Lots of things to learn at SGEI’s Creativity Camps

By Daniel Adam
Staff Writer

If you have any desire to learn about technology and traditional crafts, Seven Generations Education Institute (SGEI)’s Creativity Camps are the place to go this summer.

Hosted from the campus’s Makerspace on the second floor, the camps cater to all ages.

Makerspace assistant Maggie LeMesurier says there’s lots to learn and explore. For example, there will be medicine bags and medicine teachings, drum making, and ribbon skirts. People of all ages get to learn about the available technology like their laser cutter, 3D printers, and Cricut machines.

“It’s going to be super fun,” says LeMesurier.

There will be elders coming in to share traditional knowledge as well.

“We have tons of opportunities to learn about Anishinaabe crafts and traditions,” she says.

They’ve also got robots — Dot and Dash and Ozobot robots help youth learn about coding. Participants can tell the robots what to do, and see how they work. They’ve also got the Makey Makey machine which detects small electrical signals and then makes keyboard inputs.

They have two kinds of 3D printers — MakerBot Replicator+ and the Raise3D Pro2 Plus. One is more educational, while the other is more industrial. LeMesurier says the kids are 3D printing their own spin tops.

After running the camps for the first time last year, LeMesurier says they decided to run each age group twice this time around: once in July, and then again in August.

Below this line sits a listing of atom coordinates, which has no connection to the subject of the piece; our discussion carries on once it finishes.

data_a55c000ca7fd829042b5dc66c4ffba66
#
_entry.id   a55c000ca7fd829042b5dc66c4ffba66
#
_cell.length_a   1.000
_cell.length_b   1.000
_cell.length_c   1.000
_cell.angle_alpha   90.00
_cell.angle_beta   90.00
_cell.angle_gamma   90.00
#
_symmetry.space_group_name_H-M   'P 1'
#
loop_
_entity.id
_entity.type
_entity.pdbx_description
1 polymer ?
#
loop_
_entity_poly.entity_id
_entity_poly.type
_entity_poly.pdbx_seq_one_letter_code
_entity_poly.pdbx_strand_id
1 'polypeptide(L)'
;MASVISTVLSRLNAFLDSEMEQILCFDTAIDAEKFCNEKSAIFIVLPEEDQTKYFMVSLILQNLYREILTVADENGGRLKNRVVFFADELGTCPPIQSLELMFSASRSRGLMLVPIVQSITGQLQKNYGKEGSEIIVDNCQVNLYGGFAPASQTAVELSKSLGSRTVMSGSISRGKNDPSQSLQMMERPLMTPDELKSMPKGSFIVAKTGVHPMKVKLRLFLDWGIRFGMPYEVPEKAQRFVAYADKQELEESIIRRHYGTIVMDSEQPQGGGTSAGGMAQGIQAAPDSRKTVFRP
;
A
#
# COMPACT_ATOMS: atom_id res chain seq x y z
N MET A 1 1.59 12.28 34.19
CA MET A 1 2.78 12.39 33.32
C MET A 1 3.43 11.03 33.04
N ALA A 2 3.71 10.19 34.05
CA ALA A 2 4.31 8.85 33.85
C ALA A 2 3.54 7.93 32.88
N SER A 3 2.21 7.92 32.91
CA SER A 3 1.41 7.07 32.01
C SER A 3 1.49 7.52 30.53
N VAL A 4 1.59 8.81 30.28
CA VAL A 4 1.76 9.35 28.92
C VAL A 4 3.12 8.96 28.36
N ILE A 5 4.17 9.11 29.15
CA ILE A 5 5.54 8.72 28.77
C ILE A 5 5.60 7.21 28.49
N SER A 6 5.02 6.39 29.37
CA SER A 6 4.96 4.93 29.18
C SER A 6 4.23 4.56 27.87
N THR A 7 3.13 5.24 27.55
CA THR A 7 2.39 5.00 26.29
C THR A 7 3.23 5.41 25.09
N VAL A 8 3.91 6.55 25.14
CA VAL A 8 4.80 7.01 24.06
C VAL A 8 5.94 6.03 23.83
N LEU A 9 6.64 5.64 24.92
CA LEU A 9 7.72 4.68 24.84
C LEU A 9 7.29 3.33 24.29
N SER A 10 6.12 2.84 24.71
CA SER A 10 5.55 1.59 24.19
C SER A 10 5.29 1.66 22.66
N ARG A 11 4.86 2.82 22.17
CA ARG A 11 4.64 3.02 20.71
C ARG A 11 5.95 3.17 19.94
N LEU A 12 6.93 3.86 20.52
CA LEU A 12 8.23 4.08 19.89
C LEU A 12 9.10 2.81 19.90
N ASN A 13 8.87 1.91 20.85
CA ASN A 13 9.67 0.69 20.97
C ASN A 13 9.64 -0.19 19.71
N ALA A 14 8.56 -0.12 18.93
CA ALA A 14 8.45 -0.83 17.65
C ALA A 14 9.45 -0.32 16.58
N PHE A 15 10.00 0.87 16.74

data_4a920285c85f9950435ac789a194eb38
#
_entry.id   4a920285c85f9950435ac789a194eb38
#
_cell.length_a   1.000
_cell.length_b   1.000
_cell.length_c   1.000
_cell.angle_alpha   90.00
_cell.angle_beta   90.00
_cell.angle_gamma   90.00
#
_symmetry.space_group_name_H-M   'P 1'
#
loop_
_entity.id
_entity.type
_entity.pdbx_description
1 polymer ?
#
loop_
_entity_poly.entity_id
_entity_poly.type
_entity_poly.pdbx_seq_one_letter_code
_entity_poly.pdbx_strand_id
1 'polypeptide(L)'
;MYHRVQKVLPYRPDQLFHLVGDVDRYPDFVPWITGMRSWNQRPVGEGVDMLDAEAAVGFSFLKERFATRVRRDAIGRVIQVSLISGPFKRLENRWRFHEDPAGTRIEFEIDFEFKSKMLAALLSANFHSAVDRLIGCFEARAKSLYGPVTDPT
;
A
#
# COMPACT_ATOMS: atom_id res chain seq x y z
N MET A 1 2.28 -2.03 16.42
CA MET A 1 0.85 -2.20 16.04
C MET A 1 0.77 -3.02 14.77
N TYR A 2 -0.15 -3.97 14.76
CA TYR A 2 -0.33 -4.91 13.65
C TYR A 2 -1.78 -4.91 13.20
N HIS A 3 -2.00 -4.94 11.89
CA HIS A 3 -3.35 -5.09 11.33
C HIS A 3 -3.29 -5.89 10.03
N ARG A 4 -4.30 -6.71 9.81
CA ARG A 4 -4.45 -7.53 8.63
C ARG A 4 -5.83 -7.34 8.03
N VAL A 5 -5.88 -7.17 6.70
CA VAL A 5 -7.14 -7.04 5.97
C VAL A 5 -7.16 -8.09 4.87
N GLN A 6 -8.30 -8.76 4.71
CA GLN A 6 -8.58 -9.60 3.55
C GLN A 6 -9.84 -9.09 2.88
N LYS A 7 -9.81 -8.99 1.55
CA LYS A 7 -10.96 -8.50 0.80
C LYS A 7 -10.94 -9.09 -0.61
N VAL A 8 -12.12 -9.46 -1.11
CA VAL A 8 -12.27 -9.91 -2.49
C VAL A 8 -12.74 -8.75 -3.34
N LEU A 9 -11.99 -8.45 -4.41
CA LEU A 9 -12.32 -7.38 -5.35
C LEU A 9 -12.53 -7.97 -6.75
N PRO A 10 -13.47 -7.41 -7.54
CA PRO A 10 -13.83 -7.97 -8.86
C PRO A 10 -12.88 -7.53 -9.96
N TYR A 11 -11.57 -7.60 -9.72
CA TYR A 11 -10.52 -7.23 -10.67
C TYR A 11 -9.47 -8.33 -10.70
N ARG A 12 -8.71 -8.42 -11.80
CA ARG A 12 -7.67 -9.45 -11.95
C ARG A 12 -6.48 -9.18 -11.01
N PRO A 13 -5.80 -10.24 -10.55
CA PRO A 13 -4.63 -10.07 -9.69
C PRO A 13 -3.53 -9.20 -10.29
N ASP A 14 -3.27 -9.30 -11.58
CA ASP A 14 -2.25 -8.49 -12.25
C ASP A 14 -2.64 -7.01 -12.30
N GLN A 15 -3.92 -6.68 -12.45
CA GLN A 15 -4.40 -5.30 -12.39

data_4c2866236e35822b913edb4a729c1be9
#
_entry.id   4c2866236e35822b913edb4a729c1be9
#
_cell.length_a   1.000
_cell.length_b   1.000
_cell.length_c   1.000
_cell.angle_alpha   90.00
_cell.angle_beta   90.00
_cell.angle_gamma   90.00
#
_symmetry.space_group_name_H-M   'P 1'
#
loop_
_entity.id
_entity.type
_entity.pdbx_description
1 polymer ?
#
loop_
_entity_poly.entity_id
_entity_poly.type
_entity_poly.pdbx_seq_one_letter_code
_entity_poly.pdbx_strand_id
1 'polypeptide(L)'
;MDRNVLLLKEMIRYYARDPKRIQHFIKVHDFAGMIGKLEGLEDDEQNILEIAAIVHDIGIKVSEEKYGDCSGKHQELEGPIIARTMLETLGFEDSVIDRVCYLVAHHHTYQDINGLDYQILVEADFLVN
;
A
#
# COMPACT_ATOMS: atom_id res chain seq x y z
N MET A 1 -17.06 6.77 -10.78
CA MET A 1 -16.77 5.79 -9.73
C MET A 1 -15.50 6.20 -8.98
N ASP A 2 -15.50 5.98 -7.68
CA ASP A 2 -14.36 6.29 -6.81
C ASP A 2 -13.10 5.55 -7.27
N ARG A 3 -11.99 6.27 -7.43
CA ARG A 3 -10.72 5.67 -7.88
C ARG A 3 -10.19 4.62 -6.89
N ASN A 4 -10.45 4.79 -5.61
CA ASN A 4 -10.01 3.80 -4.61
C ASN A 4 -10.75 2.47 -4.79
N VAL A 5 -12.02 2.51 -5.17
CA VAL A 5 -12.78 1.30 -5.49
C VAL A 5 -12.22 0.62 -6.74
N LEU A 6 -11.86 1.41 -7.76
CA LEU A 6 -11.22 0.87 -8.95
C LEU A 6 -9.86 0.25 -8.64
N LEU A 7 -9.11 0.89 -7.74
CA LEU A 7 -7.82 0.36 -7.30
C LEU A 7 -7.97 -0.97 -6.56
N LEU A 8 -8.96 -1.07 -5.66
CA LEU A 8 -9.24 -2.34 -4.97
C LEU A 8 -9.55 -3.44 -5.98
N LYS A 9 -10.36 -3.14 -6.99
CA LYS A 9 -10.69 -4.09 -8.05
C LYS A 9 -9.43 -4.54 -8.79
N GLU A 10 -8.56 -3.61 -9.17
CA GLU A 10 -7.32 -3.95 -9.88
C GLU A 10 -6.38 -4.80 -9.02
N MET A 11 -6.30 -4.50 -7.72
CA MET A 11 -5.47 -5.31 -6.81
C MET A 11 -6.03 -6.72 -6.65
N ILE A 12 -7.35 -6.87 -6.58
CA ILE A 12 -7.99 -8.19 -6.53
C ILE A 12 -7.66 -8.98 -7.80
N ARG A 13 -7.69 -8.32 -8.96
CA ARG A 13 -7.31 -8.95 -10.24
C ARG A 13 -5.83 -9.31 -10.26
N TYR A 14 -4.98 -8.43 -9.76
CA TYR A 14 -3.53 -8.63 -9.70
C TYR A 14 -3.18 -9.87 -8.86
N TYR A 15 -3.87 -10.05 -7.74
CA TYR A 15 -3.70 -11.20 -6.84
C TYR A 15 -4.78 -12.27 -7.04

Participants in last year’s adult Creativity Camp crafted their own ribbon skirts. This year, Seven Gens is hosting all three age groups twice. —Daniel Adam photo

“It’s good to have those opportunities for people to attend,” she says. “And it’s really important we pass on this knowledge and get people more involved in all that we offer here.”

The July kids camp is running this week, and their age group’s August camp is full. There are a few spots left for next week’s teen camp (13-17), and plenty of spots left for the adult camp the week after.

LeMesurier says next month’s camps for teens and adults still have lots of room. There is no cost to attend the camps, simply register online at 7generations.org/makerspace/

Though programming has ended for the summer, the Makerspace is usually open to the public, offering weekly events like movie nights, 3D printing and laser cutting workshops, a sewing club, and DIY craft nights.

These public events will return in the fall after the Creativity Camps have ended.